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Power of attorney abuse and sibling conflicts can be emotional and complex. Here’s our guide to power of attorney problems, contests, disputes, and abuse.

What is power of attorney?

Power of attorney is a legal contract that gives a person, the Agent, the power to make legal decisions on the behalf of somebody else, the Principal. For example, a busy adult may give their financial planner a power of attorney to make financial decisions for them, including buying and selling stocks. Frequently, a power of attorney is given to a trusted family member or family friend. So, when abuse occurs, it often comes with additional anguish.

What is power of attorney abuse?

Power of attorney abuse refers to a legal claim that the person granted power of attorney, the Agent, is not acting in the best interest of the other person, the Principal. Frequently, power of attorney abuse cases are intertwined with Financial Elder Abuse, wherein an Agent takes advantage of an older Principal, for the Agent’s own monetary gain.

Power of attorney abuse can include:

  • Fraud
  • Forgery
  • Theft
  • Misappropriation
  • Self-dealing
  • Breach of Fiduciary Duty

Can power of attorney be contested?

Yes, and it’s more common than you might think. Based on claims of abuse, we help clients contest power of attorney every day. The most common reasons families seek to invalidate powers of attorney are for abuse by the Agent of the Principal in taking the Principal’s properties for themselves. In many cases, these abuse issues can be resolved through negotiated settlement or mediation, without even having to go to court. Confused? Need help? We’re happy to simply answer your questions: (424) 320-9444

How do I prove power of attorney abuse?

It’s often clear that power of attorney abuse has occurred, because financial records will show that the Agent profited directly by taking advantage of the Principal. Why? An Agent is not supposed to directly gain anything, when acting with power of attorney. California law dictates that that the Agent is only to act in and for the best interest of the Principal. The moment the Agent acts in a way that results in their own personal gain instead of the Principal’s it’s time to investigate whether they have committed a breach of their fiduciary duty.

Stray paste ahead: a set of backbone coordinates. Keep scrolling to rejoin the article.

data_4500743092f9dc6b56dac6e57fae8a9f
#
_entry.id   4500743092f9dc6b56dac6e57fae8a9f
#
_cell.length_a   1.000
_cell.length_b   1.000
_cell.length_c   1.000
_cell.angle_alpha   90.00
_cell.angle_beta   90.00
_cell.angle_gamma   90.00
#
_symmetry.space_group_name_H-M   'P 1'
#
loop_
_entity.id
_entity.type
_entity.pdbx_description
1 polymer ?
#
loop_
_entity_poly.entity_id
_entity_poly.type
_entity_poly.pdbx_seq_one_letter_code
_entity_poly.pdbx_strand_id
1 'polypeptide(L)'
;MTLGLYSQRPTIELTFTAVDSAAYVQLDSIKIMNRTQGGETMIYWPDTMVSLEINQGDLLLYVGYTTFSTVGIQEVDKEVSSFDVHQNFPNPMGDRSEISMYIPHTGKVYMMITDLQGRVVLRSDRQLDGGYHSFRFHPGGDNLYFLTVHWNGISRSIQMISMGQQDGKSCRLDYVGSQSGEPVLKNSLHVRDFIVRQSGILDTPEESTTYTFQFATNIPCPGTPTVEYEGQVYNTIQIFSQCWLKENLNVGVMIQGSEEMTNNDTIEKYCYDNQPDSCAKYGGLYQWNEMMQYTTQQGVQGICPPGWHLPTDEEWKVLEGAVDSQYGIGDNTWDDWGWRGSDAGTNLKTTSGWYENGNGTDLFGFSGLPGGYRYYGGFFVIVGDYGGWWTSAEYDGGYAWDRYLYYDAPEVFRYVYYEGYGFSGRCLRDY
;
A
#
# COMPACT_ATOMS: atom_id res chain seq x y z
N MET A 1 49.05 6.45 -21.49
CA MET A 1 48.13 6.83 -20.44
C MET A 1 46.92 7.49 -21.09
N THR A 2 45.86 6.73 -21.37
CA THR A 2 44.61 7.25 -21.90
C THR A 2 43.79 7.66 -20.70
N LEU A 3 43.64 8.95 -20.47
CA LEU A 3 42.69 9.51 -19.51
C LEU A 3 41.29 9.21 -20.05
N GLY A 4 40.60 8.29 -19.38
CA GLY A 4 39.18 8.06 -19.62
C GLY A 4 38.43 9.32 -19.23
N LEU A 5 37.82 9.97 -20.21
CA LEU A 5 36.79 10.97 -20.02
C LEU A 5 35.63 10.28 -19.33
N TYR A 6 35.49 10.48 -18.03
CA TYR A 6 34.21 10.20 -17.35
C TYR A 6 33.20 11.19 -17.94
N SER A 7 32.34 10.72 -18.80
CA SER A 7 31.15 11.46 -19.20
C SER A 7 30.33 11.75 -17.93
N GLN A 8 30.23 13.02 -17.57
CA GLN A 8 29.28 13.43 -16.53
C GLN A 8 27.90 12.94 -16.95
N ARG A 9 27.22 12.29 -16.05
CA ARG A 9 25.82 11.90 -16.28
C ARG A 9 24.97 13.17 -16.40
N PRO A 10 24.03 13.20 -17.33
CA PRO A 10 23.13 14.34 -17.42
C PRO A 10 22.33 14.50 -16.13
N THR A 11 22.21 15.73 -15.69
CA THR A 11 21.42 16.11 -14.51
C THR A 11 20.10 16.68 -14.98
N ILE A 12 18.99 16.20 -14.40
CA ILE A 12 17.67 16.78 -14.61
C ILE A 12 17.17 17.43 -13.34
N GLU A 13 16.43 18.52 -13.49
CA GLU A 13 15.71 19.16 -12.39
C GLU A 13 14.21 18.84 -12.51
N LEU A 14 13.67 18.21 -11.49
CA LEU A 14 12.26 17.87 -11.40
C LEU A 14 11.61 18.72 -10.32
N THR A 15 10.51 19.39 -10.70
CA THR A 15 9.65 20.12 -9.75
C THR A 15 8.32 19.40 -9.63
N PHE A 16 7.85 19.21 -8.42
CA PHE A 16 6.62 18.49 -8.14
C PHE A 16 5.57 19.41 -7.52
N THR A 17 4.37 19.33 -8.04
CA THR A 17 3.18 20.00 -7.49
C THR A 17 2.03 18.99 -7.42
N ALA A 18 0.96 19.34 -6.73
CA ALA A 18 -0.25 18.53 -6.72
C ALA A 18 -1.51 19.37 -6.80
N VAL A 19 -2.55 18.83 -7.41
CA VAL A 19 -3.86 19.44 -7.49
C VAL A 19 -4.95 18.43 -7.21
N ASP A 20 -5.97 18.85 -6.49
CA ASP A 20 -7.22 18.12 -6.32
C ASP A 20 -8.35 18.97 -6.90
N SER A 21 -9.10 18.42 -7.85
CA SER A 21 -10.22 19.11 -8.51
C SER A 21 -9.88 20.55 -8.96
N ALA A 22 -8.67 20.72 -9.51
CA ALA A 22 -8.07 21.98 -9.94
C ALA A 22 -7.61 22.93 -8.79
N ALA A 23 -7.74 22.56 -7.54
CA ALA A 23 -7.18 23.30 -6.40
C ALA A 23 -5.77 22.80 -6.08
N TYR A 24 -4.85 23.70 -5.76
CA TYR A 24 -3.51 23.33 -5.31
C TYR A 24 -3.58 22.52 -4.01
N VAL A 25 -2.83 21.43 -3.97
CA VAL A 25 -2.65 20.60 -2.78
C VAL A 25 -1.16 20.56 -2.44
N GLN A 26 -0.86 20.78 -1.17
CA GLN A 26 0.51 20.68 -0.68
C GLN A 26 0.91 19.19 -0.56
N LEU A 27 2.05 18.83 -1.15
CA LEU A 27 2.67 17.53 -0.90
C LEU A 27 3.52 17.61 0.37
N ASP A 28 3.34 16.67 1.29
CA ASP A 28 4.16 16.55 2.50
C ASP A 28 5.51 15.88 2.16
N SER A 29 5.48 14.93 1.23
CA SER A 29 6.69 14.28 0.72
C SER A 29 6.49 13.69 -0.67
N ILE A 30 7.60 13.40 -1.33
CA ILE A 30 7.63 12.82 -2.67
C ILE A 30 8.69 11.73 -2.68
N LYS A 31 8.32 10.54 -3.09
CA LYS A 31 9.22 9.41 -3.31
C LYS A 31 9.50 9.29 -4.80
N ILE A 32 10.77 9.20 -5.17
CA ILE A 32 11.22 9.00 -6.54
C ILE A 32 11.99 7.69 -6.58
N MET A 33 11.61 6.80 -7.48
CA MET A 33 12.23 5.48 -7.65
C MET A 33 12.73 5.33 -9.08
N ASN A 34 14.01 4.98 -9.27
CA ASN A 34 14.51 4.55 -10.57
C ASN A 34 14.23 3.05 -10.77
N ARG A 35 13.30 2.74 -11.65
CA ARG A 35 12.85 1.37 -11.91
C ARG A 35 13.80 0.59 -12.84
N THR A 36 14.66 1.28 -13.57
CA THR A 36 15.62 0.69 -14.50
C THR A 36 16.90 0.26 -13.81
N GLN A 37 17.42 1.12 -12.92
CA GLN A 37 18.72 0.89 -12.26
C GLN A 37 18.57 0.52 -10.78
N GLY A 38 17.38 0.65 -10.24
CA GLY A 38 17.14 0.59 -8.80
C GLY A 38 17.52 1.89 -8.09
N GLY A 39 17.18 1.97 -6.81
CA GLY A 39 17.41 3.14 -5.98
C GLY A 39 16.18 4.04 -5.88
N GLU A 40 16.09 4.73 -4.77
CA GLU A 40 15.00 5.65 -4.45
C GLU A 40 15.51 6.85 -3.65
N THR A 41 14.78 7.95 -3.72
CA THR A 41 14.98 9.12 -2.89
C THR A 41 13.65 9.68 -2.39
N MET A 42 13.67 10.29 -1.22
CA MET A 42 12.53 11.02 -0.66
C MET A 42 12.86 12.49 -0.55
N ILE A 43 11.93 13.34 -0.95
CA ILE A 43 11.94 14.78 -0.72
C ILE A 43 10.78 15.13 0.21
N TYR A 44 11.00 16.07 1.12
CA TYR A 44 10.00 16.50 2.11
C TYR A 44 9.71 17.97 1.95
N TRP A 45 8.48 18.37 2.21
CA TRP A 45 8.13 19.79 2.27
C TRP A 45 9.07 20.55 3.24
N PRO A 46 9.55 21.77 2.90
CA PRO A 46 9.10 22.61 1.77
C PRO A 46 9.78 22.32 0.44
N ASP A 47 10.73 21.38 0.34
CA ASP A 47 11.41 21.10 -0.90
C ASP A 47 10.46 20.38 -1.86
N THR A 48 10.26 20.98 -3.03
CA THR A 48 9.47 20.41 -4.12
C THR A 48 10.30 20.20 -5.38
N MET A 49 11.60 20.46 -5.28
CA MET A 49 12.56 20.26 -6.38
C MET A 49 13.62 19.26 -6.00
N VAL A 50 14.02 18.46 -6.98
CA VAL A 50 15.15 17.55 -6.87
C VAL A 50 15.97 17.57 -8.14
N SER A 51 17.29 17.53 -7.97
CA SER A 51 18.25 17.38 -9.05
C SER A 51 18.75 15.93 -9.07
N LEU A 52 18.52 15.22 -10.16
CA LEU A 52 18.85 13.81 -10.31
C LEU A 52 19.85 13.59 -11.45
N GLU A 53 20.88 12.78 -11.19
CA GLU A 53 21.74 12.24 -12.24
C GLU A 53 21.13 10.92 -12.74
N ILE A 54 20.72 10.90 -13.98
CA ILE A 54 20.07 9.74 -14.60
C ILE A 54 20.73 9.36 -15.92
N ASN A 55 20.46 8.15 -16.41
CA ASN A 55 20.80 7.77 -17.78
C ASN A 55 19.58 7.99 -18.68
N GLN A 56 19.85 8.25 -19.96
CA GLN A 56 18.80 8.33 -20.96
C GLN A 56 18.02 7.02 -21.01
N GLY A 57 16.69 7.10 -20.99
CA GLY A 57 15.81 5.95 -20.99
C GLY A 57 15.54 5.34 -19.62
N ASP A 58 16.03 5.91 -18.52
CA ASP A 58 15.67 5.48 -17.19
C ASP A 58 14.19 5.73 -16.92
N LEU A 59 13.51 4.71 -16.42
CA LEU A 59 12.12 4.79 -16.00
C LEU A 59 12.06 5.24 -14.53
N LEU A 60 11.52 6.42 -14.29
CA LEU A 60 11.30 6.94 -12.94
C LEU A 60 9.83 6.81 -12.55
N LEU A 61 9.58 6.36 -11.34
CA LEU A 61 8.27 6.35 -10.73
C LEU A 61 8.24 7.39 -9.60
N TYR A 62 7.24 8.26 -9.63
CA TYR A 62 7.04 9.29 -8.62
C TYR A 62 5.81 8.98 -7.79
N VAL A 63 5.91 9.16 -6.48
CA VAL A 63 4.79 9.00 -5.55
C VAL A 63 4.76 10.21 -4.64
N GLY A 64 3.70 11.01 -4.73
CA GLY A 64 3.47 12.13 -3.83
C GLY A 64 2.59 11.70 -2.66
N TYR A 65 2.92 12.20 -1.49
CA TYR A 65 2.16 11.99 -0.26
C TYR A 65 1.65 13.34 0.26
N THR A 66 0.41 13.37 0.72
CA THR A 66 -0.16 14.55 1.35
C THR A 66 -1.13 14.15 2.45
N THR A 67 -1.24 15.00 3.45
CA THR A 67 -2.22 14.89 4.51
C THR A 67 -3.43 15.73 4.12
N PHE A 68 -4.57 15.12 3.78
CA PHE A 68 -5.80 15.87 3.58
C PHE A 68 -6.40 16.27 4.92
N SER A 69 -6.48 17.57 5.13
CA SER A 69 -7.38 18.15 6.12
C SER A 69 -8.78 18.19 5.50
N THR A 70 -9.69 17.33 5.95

Sibling Conflicts and Power of Attorney Abuse

Sibling conflicts are a very common landscape for power of attorney abuse. It’s very common and sensible, that a Principal would give their child power of attorney over certain matters, often financial matters. However, if a conflict arises between the Principal’s children, then the power of attorney that one child holds often leads to even more, often highly emotional, conflicts. Ex., if Principal gives power of attorney to Responsible Child who has a strained relationship with Irresponsible Child and Irresponsible Child learns of the power or “favor” Principal is showing Responsible Child it will only serve to further heighten Irresponsible Child’s distrust.

Will a sibling who commits power of attorney abuse go to jail?